Temporal trends in overweight and obesity and chronic disease risks among adolescents and young adults: A ten-year review at a tertiary institution in Nigeria

PLoS One. 2023 Apr 5;18(4):e0283210. doi: 10.1371/journal.pone.0283210. eCollection 2023.


There is an increasing prevalence of obesity among college/university students in low- and middle-income countries, similar to the trend observed in high-income countries. This study aimed to describe the trend and burden of overweight/obesity and emerging associated chronic disease risks among students at the University of Ibadan (UI), Nigeria. This is a ten-year retrospective review of medical records of students (undergraduate and post-graduate) admitted between 2009 and 2018 at UI. Records of 60,168 participants were analysed. The Body Mass Index (BMI) categories were determined according to WHO standard definitions, and blood pressure was classified according to the Seventh Report of the Joint National Committee on Prevention, Detection, Evaluation and Treatment of High Blood Pressure (JNC7). The mean age of the participants was 24.8, SD 8.4 years. The majority were ≤ 40 years (95.1%). There was a slight male preponderance (51.5%) with a male-to-female ratio of 1.1:1; undergraduate students constituted 51.9%. The prevalence of underweight, overweight, and obesity were 10.5%, 18.7% and 7.2%, respectively. We found a significant association between overweight/obesity and older age, being female and undergoing postgraduate study (p = 0.001). Furthermore, females had a higher burden of coexisting abnormal BMI characterised by underweight (11.7%), overweight (20.2%) and obese (10.4%). Hypertension was the most prevalent obesity-associated non-communicable disease in the study population, with a prevalence of 8.1%. Also, a third of the study population (35.1%) had prehypertension. Hypertension was significantly associated with older age, male sex, overweight/obesity and family history of hypertension (p = 0.001). This study identified a higher prevalence of overweight and obesity than underweight among the participants, a double burden of malnutrition and the emergence of non-communicable disease risks with potential lifelong implications on their health and the healthcare system. To address these issues, cost-effective interventions are urgently needed at secondary and tertiary-level educational institutions.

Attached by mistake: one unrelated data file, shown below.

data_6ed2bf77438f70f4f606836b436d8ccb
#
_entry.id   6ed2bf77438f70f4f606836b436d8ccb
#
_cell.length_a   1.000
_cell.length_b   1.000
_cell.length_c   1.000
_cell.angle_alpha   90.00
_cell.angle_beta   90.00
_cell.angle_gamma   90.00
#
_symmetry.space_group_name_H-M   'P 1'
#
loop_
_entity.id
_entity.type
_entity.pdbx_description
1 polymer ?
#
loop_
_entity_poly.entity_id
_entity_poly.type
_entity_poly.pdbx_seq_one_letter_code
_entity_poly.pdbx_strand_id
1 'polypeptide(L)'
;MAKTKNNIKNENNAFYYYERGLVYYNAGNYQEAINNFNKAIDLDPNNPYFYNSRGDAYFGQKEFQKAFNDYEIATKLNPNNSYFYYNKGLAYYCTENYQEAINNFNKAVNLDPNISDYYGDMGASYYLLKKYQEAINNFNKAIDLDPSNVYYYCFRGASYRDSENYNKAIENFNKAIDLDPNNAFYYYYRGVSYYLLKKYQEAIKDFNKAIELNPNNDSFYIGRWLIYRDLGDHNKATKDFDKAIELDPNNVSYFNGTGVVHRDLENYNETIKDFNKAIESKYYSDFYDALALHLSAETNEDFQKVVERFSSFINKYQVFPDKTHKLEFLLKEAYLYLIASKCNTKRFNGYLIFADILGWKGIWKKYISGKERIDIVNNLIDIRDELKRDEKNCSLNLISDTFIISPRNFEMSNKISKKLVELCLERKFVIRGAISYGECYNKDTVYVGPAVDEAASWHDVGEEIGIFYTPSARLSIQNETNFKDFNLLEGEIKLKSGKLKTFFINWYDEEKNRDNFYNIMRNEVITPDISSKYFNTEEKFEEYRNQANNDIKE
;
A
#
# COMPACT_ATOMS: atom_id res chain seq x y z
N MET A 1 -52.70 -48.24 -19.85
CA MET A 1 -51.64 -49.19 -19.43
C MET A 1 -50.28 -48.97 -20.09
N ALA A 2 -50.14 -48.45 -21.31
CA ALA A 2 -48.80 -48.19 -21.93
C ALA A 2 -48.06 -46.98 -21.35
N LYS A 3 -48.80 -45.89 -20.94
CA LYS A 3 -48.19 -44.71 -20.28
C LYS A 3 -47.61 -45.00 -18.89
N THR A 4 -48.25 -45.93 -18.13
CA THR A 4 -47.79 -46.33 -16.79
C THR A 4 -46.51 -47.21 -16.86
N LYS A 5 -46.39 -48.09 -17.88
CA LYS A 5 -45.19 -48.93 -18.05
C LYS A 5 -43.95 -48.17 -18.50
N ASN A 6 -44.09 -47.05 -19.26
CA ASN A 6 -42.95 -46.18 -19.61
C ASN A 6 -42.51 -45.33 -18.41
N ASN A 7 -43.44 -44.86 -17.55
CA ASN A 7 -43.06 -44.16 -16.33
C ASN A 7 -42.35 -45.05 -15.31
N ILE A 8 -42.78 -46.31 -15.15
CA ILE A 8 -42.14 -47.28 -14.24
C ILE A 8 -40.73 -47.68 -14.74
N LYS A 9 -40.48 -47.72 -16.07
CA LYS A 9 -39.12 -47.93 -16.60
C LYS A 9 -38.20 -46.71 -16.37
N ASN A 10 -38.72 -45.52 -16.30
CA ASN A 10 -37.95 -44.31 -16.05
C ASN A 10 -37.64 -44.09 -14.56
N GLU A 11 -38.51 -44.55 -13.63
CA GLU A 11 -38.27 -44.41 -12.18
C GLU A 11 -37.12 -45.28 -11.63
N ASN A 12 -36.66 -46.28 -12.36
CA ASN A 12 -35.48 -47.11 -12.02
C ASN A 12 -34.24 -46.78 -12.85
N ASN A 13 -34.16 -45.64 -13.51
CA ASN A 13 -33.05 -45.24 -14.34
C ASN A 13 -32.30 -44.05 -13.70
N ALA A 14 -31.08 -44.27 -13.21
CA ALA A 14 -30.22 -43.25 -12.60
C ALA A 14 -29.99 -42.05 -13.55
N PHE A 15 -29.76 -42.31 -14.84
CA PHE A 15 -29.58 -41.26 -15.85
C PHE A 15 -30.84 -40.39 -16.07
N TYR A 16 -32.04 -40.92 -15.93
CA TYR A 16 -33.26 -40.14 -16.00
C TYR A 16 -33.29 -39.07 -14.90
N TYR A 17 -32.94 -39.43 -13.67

Publication types

  • Research Support, Non-U.S. Gov't

MeSH terms

  • Adolescent
  • Adult
  • Body Mass Index
  • Female
  • Humans
  • Hypertension*
  • Male
  • Nigeria / epidemiology
  • Noncommunicable Diseases*
  • Obesity* / epidemiology
  • Overweight* / epidemiology
  • Prevalence
  • Risk Factors
  • Thinness / epidemiology
  • Young Adult

Grants and funding

AOO received financial support for capacity building and the conduct of this study from the office of the 12th Vice-Chancellor, University of Ibadan, Nigeria. None of the co-authors received any financial benefit for the conduct of the study. The Management of the University of Ibadan had no role in study design, data collection and analysis, decision to publish, or manuscript preparation.